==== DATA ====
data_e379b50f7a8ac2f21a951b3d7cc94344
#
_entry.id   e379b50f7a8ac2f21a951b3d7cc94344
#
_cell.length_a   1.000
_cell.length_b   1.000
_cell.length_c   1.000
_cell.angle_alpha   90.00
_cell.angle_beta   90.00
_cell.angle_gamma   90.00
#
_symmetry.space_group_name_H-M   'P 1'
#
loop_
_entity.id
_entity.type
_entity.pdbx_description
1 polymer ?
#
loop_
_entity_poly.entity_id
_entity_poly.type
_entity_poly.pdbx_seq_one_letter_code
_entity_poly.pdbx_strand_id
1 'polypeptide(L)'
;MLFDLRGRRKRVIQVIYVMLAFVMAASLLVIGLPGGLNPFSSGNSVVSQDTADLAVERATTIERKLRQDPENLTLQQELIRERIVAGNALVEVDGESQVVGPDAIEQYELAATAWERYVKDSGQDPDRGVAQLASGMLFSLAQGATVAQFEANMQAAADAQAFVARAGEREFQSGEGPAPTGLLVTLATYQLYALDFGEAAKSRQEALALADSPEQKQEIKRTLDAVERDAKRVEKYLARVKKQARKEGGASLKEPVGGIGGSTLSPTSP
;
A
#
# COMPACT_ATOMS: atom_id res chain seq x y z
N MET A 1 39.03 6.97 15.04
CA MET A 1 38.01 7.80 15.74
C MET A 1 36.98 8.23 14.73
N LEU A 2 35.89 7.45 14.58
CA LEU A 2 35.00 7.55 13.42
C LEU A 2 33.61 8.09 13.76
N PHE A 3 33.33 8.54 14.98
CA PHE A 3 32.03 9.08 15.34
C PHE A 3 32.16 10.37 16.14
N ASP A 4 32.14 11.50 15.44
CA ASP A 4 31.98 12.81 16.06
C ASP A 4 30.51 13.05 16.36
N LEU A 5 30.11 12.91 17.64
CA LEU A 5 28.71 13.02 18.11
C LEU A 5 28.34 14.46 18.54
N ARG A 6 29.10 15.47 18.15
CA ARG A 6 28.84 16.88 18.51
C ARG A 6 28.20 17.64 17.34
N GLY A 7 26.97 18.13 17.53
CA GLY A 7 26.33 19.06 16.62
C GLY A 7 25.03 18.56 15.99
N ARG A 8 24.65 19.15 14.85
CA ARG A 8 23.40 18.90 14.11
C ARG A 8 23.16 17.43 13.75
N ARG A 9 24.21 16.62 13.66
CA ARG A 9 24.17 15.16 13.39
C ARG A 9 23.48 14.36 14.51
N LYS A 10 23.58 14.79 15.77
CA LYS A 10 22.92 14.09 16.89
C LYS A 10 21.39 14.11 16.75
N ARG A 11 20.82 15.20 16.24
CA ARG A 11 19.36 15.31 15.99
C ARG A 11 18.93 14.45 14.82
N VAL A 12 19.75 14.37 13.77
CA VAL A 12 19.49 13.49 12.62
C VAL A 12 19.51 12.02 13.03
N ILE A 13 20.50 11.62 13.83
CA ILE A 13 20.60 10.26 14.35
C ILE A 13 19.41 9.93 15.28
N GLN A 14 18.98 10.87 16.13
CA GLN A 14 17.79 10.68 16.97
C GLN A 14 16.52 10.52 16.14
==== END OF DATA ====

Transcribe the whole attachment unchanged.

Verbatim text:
data_e379b50f7a8ac2f21a951b3d7cc94344
#
_entry.id   e379b50f7a8ac2f21a951b3d7cc94344
#
_cell.length_a   1.000
_cell.length_b   1.000
_cell.length_c   1.000
_cell.angle_alpha   90.00
_cell.angle_beta   90.00
_cell.angle_gamma   90.00
#
_symmetry.space_group_name_H-M   'P 1'
#
loop_
_entity.id
_entity.type
_entity.pdbx_description
1 polymer ?
#
loop_
_entity_poly.entity_id
_entity_poly.type
_entity_poly.pdbx_seq_one_letter_code
_entity_poly.pdbx_strand_id
1 'polypeptide(L)'
;MLFDLRGRRKRVIQVIYVMLAFVMAASLLVIGLPGGLNPFSSGNSVVSQDTADLAVERATTIERKLRQDPENLTLQQELIRERIVAGNALVEVDGESQVVGPDAIEQYELAATAWERYVKDSGQDPDRGVAQLASGMLFSLAQGATVAQFEANMQAAADAQAFVARAGEREFQSGEGPAPTGLLVTLATYQLYALDFGEAAKSRQEALALADSPEQKQEIKRTLDAVERDAKRVEKYLARVKKQARKEGGASLKEPVGGIGGSTLSPTSP
;
A
#
# COMPACT_ATOMS: atom_id res chain seq x y z
N MET A 1 39.03 6.97 15.04
CA MET A 1 38.01 7.80 15.74
C MET A 1 36.98 8.23 14.73
N LEU A 2 35.89 7.45 14.58
CA LEU A 2 35.00 7.55 13.42
C LEU A 2 33.61 8.09 13.76
N PHE A 3 33.33 8.54 14.98
CA PHE A 3 32.03 9.08 15.34
C PHE A 3 32.16 10.37 16.14
N ASP A 4 32.14 11.50 15.44
CA ASP A 4 31.98 12.81 16.06
C ASP A 4 30.51 13.05 16.36
N LEU A 5 30.11 12.91 17.64
CA LEU A 5 28.71 13.02 18.11
C LEU A 5 28.34 14.46 18.54
N ARG A 6 29.10 15.47 18.15
CA ARG A 6 28.84 16.88 18.51
C ARG A 6 28.20 17.64 17.34
N GLY A 7 26.97 18.13 17.53
CA GLY A 7 26.33 19.06 16.62
C GLY A 7 25.03 18.56 15.99
N ARG A 8 24.65 19.15 14.85
CA ARG A 8 23.40 18.90 14.11
C ARG A 8 23.16 17.43 13.75
N ARG A 9 24.21 16.62 13.66
CA ARG A 9 24.17 15.16 13.39
C ARG A 9 23.48 14.36 14.51
N LYS A 10 23.58 14.79 15.77
CA LYS A 10 22.92 14.09 16.89
C LYS A 10 21.39 14.11 16.75
N ARG A 11 20.82 15.20 16.24
CA ARG A 11 19.36 15.31 15.99
C ARG A 11 18.93 14.45 14.82
N VAL A 12 19.75 14.37 13.77
CA VAL A 12 19.49 13.49 12.62
C VAL A 12 19.51 12.02 13.03
N ILE A 13 20.50 11.62 13.83
CA ILE A 13 20.60 10.26 14.35
C ILE A 13 19.41 9.93 15.28
N GLN A 14 18.98 10.87 16.13
CA GLN A 14 17.79 10.68 16.97
C GLN A 14 16.52 10.52 16.14